The influence of a single application of different moisturizers on the skin capacitance.
Lodén M, Lindberg M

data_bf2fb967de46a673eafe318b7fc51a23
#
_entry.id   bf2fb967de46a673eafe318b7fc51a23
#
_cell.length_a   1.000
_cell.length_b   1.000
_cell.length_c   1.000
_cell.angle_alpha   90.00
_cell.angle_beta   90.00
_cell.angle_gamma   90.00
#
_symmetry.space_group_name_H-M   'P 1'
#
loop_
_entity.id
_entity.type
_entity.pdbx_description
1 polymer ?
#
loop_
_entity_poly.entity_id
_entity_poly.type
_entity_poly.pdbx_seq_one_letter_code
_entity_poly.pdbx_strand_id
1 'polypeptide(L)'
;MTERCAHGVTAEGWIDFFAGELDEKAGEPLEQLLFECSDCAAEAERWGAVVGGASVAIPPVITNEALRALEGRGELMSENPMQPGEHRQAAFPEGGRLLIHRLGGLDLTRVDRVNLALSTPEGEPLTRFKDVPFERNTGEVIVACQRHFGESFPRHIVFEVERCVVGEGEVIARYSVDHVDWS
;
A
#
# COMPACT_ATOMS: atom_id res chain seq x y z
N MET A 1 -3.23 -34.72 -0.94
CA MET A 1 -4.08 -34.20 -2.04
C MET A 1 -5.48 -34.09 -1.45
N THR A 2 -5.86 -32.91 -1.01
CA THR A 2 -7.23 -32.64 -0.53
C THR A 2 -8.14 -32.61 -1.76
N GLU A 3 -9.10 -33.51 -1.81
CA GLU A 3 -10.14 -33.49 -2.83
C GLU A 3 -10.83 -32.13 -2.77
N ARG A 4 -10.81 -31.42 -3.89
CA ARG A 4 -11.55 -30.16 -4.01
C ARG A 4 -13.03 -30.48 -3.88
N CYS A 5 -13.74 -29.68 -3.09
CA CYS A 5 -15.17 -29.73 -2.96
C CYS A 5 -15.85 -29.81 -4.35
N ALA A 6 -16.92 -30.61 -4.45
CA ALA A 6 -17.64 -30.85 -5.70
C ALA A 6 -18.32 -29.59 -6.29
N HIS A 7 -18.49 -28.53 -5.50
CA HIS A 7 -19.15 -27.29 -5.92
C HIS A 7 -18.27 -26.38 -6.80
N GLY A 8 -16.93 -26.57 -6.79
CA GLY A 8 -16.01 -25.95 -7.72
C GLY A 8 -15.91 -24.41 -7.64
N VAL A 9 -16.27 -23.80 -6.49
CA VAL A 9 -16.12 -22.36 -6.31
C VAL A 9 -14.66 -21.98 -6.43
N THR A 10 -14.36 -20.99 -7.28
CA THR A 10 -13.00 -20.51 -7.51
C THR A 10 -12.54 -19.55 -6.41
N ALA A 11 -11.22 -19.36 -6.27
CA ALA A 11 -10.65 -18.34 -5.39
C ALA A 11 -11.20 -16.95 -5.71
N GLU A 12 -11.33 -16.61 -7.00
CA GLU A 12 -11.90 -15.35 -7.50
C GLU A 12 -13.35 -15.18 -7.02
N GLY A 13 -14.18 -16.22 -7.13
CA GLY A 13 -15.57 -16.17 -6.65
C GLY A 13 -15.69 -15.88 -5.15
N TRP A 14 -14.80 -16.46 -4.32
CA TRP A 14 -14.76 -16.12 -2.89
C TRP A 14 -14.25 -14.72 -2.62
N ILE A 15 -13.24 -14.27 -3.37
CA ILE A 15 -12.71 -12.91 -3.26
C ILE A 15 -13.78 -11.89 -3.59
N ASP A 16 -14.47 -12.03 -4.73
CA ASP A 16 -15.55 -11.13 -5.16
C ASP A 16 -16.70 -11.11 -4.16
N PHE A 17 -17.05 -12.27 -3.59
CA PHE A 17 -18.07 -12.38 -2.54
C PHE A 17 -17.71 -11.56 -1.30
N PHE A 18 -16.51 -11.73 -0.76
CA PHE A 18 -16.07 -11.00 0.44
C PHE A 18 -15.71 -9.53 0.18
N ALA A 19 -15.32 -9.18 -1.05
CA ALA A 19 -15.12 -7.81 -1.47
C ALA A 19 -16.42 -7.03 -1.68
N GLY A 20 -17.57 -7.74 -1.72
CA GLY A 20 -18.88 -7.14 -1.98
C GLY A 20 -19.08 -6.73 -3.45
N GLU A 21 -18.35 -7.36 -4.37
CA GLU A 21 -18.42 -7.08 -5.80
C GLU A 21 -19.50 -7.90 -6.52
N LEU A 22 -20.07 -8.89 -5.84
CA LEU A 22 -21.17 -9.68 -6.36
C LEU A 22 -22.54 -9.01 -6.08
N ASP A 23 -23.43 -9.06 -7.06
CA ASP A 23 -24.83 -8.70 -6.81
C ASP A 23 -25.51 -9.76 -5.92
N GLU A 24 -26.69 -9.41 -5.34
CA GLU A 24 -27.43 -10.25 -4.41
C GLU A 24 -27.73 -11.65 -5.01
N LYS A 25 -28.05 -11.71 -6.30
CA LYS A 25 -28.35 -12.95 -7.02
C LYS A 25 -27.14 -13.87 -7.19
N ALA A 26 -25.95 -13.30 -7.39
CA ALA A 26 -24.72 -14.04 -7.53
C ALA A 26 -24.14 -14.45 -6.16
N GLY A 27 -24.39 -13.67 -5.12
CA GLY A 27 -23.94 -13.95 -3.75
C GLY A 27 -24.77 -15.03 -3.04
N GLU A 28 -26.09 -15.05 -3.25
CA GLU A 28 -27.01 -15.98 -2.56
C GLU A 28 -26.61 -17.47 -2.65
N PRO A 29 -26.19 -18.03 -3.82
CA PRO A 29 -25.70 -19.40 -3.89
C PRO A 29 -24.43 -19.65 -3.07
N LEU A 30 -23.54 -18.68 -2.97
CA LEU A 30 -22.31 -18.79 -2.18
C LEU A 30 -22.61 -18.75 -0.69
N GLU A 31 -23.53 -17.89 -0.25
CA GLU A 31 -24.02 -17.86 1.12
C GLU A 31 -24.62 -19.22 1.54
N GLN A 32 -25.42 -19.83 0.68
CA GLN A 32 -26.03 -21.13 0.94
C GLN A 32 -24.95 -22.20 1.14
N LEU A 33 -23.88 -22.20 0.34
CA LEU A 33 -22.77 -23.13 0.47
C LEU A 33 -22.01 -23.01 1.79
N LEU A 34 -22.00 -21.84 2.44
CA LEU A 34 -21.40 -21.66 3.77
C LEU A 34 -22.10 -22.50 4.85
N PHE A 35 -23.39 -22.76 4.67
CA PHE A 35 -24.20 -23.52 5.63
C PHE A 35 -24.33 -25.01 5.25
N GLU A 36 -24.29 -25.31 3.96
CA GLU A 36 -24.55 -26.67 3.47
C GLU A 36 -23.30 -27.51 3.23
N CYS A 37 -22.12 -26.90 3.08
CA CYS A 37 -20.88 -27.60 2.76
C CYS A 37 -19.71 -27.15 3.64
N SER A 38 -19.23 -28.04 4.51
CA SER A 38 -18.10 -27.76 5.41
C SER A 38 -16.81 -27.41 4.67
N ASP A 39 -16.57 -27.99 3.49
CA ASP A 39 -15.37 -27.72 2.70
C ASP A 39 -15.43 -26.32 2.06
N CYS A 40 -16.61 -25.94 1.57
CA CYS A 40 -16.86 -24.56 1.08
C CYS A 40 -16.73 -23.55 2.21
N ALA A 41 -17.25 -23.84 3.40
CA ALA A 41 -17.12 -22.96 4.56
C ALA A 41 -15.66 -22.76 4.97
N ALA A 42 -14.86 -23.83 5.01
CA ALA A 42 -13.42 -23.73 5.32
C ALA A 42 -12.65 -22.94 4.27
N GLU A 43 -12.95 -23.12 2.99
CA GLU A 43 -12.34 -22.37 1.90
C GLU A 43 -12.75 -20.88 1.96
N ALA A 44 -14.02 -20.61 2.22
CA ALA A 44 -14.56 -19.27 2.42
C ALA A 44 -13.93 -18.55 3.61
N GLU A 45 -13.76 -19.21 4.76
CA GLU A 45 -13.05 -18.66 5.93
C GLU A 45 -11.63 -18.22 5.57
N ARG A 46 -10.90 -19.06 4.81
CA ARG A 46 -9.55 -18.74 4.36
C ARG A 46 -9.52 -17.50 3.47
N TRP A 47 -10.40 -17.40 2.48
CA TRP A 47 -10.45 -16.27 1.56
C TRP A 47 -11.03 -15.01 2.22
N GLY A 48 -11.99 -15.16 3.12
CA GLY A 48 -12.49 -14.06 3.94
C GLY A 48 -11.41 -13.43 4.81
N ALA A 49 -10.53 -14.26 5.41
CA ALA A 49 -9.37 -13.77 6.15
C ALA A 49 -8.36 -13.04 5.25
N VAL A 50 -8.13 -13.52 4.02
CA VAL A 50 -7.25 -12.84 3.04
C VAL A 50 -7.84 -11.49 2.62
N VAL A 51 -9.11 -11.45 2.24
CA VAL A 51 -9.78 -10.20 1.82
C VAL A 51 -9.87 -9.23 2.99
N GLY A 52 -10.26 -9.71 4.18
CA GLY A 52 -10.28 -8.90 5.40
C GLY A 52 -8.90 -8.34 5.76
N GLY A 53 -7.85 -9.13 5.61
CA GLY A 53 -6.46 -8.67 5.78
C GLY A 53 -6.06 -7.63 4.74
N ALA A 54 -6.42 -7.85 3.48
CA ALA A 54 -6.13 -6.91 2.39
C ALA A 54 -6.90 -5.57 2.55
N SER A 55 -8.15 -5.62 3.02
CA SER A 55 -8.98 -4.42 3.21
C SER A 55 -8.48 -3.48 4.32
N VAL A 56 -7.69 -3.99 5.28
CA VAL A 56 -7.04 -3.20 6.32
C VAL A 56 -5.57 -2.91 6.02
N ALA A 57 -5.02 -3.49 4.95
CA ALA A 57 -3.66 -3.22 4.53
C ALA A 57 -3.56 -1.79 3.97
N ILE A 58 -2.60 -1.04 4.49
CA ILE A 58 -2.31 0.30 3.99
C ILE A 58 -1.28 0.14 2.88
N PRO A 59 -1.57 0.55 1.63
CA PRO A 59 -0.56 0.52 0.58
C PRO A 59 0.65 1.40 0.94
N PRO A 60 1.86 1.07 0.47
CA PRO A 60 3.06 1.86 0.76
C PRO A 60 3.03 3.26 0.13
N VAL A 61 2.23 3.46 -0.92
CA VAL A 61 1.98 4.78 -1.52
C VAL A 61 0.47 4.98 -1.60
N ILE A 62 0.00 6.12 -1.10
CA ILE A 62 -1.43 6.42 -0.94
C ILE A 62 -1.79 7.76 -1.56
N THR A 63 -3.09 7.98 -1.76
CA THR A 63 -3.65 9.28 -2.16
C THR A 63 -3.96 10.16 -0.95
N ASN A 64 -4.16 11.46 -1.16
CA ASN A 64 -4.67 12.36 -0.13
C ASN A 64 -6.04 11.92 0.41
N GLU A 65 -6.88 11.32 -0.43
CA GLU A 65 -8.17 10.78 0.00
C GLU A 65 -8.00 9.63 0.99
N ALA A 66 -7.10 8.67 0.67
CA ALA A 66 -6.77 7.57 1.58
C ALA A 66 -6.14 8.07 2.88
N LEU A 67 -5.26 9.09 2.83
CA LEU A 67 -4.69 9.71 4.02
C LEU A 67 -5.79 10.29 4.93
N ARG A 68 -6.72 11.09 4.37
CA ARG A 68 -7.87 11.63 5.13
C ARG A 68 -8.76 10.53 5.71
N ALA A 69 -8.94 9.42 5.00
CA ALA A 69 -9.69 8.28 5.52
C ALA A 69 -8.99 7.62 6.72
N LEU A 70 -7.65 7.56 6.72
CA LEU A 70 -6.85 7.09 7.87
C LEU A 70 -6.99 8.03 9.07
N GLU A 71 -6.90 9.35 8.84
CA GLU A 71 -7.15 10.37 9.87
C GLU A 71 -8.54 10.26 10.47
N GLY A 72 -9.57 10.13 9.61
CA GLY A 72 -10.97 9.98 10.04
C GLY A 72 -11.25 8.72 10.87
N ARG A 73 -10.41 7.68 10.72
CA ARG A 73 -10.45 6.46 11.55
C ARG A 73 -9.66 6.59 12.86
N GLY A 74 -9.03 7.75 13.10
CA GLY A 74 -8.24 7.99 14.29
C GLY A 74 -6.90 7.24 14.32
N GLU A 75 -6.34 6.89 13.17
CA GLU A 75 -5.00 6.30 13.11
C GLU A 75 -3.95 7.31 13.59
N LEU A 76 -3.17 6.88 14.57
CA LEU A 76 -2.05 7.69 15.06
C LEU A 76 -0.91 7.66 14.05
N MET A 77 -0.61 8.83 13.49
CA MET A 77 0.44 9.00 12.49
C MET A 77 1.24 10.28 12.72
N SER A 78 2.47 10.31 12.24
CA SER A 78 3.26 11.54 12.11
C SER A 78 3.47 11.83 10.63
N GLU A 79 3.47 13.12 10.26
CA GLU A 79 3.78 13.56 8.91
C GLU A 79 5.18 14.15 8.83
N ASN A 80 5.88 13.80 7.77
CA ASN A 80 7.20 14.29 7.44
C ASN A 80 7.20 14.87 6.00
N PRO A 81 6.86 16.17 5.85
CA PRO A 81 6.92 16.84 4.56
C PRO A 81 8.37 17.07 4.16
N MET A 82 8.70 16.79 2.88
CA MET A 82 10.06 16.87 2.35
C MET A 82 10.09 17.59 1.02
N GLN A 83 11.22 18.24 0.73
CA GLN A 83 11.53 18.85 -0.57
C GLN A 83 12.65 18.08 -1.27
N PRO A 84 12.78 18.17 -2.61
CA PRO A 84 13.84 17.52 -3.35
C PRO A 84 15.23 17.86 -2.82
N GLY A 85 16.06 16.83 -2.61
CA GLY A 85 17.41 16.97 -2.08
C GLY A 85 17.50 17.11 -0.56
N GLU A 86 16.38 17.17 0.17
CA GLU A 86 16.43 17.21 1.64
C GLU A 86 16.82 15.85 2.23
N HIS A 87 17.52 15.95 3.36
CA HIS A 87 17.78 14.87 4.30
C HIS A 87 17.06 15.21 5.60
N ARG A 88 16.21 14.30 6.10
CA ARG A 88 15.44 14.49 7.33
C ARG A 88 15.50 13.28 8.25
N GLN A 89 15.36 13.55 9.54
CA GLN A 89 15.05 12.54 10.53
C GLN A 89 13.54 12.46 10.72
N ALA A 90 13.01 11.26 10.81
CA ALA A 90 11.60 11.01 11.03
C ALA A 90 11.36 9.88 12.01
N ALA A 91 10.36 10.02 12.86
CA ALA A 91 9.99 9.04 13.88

Moisturizers are believed to improve the skin condition by increasing the water content of the stratum corneum. A variety of techniques for assessing skin hydration has been developed. In the present study the capacitance following a single application of different moisturizers to normal skin on 12 volunteers was measured with the commercial available Corneometer 420. The moisturizers were pure petrolatum and three oil-in-water creams. The latter contained either glycerine, glycerine and pyrollidone carboxylic acid, or urea as humectant agents. The first measurement of the change in the capacitance was done 2 h after application of the products. All tested products increased the capacitance in the same order of magnitude. For the creams the values were significantly enhanced during the experimental period (6 h). Excess product were removed from some skin areas after the 2 h measurement. This caused immediately a significant decrease in the capacitance of the cream treated sites, whereas a tendency towards higher values were noted on the petrolatum-treated sites. These findings indicate that the non-absorbed components influences the capacitance values. Hence, the interpretation of electrical measurements with respect to skin moisture should be made with caution.